Is The DVD Rental Shop Dead?

At 8:30pm on Saturday 30 August 2008, the fat lady sung for DVD shops. In a not-exactly under-populated part of South London, we were on the prowl for a rental copy of the original The Day The Earth Stood Still.

First and obvious port of call was the local DVD rental store. Yet, after a quick scour, there was no sign of the well-known 1951 sci-fi classic.

So to the chap behind the counter... He hadn’t heard of it.

Back at home, after a quick scour on iTunes, we very quickly found The Day The Earth Stood Still available for rental for £2.49 complete with snappy recap of plot and loads of other recommendations.

Simple. Click of a button, quick broadband download, comfortable watch... So where did it all go so wrong for the humble video/DVD shop?

Back in the ’80s, Quentin Tarantino goofed off behind the counter at Video Archives in Manhattan Beach. He knew his shit. He passed it onto his customers.

But today's movie geeks are more likely to have a broadband connection and an unlimited subscription plan with LoveFilm.

“The first problem was pirated DVDs at car boot sales,” reckons Michael at Prime Time Video in South London. “Then came downloads and all-you-can-watch rentals. Prime Time Video used to have eight stores in London but now we’re the last one.”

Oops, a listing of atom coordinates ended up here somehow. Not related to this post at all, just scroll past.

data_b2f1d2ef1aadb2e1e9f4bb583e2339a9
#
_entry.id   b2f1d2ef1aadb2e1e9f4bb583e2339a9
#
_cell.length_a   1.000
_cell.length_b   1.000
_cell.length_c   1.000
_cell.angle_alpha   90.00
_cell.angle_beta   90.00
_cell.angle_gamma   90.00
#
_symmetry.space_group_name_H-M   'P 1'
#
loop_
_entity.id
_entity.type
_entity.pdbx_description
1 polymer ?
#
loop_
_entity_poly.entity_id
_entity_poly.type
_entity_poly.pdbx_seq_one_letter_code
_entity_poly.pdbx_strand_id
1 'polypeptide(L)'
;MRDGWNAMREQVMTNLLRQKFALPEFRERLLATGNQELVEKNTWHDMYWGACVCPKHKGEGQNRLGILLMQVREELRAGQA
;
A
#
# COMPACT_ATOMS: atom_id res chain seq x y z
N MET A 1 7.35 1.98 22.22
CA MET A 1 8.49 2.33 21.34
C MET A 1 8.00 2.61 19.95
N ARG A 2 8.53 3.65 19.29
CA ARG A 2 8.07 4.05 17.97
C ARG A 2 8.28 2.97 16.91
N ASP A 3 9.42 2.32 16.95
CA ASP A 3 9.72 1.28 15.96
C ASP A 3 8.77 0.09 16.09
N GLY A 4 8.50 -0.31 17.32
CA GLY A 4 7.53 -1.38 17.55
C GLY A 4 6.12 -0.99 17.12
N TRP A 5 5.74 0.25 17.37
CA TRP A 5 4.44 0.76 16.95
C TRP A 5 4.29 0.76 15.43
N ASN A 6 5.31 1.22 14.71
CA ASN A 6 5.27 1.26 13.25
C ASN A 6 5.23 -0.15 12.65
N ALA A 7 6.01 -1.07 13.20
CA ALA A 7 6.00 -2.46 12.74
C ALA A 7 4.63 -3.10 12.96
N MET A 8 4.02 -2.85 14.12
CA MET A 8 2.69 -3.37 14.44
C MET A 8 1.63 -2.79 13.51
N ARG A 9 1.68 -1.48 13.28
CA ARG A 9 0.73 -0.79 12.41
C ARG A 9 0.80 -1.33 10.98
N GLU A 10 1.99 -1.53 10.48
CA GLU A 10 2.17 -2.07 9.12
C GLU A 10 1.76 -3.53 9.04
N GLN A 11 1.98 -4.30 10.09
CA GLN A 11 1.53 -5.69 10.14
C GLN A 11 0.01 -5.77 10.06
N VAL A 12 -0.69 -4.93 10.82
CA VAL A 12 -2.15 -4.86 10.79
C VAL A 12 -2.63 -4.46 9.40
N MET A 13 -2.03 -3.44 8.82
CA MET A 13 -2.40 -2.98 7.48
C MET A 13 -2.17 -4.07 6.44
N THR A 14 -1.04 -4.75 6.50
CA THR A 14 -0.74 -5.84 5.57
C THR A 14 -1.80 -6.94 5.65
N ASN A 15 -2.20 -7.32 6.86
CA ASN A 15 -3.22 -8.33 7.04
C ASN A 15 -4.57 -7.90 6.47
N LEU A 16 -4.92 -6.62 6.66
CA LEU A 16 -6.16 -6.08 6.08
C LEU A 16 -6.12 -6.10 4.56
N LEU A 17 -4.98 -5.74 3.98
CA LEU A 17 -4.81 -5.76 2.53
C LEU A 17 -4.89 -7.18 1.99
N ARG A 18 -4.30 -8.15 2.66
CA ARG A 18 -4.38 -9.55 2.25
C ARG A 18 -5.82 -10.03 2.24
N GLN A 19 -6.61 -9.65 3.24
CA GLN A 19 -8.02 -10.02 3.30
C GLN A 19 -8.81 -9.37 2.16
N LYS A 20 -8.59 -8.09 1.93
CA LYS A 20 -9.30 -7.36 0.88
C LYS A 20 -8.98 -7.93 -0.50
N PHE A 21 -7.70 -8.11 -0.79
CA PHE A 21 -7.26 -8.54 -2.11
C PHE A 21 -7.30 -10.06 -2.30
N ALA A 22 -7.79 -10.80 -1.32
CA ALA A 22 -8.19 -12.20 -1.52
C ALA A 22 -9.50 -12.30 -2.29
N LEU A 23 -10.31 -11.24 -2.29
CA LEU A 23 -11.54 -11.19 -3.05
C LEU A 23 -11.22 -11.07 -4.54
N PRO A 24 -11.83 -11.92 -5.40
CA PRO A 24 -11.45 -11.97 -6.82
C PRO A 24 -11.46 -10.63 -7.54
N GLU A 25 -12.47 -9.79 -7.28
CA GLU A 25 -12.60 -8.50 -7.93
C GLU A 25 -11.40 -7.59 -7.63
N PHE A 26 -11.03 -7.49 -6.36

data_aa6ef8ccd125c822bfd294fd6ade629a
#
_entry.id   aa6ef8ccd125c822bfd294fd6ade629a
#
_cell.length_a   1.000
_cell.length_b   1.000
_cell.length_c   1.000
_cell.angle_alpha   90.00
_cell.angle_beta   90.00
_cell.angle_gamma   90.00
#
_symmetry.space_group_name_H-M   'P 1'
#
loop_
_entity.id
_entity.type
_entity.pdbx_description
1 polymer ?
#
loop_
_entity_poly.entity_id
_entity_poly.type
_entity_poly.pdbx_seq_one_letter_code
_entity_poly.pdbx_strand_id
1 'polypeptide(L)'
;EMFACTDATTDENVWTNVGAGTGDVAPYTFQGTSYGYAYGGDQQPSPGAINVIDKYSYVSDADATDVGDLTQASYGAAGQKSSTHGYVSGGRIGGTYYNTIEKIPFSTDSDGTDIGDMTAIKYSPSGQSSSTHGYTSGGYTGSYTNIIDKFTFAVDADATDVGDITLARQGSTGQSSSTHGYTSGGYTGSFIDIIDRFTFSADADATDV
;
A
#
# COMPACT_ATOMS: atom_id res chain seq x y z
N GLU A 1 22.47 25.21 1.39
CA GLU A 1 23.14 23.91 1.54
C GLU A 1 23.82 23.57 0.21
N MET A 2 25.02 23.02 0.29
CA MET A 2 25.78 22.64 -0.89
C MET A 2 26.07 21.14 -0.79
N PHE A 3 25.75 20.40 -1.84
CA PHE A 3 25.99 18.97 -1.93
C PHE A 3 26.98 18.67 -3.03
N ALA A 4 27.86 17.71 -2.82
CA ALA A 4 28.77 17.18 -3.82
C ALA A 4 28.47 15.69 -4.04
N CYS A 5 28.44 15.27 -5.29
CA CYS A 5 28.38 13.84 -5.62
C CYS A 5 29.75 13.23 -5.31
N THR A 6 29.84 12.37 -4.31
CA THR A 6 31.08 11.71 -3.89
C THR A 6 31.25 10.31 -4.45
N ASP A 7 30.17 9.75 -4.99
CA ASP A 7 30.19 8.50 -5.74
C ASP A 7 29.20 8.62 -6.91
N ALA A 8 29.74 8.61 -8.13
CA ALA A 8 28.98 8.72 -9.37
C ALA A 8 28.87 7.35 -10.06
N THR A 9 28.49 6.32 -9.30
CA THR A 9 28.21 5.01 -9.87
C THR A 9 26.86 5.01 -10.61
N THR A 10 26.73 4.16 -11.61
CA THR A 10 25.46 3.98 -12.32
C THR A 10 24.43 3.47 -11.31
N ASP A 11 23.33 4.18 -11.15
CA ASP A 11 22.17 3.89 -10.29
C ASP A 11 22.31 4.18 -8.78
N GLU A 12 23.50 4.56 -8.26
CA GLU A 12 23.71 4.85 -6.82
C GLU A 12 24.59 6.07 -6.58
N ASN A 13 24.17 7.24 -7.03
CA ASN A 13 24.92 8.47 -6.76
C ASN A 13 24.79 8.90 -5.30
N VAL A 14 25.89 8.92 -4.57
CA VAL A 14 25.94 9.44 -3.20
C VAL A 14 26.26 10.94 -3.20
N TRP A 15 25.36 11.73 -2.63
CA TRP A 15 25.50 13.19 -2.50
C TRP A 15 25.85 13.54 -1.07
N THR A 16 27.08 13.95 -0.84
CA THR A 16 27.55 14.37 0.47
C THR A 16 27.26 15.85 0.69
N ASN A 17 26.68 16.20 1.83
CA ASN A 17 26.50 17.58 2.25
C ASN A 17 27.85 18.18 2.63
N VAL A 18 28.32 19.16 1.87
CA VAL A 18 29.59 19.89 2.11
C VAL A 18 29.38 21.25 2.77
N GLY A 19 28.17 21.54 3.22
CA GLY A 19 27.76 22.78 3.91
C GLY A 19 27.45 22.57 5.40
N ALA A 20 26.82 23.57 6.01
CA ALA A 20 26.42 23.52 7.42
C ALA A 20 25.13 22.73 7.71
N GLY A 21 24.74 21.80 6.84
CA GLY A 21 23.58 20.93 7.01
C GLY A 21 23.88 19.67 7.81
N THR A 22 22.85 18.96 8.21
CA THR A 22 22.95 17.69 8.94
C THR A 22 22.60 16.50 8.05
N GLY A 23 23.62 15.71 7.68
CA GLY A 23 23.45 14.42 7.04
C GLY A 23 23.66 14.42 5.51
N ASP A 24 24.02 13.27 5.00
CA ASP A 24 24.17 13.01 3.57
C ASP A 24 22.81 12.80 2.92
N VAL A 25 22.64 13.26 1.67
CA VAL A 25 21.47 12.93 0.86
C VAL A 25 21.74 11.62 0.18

His store’s punters are mainly teens after “the Clerks factor” and middle-aged, technophobe film fans who appreciate the shop’s bespoke service. “It’s not unusual to spend an hour with someone helping them find a film they want to watch.

“We’re old school. We haven’t got a website, we don’t take credit cards and we haven’t got Blu-ray yet. We’ve only just got rid of our VHS tapes!”

It’s not just indie outlets that are suffering. Even Blockbuster’s hangar-sized superstores aren’t insulated from the online revolution. Their website offers door-to-door delivery and their US counterpoint has already leapt onto the rental-and-buy download bandwagon.

“There’s been a quantum shift in the rental market in the last four years,” claims Simon Morris, Marketing Director of LoveFilm.

“The old model was screaming out to be changed and the three key words we hear from customers are range, convenience and price.”

So is the video shop really as dead as Betamax, tracking controls and the blurry pause function?

“It’s not for me to dance on their grave,” says Morris, simultaneously sounding diplomatic and as if he’s in the process of tying up his tap shoes.

He then points out that total online rentals overtook offline rentals last year for the first time ever. There’s writing on the video shop wall and it reads: RIP.


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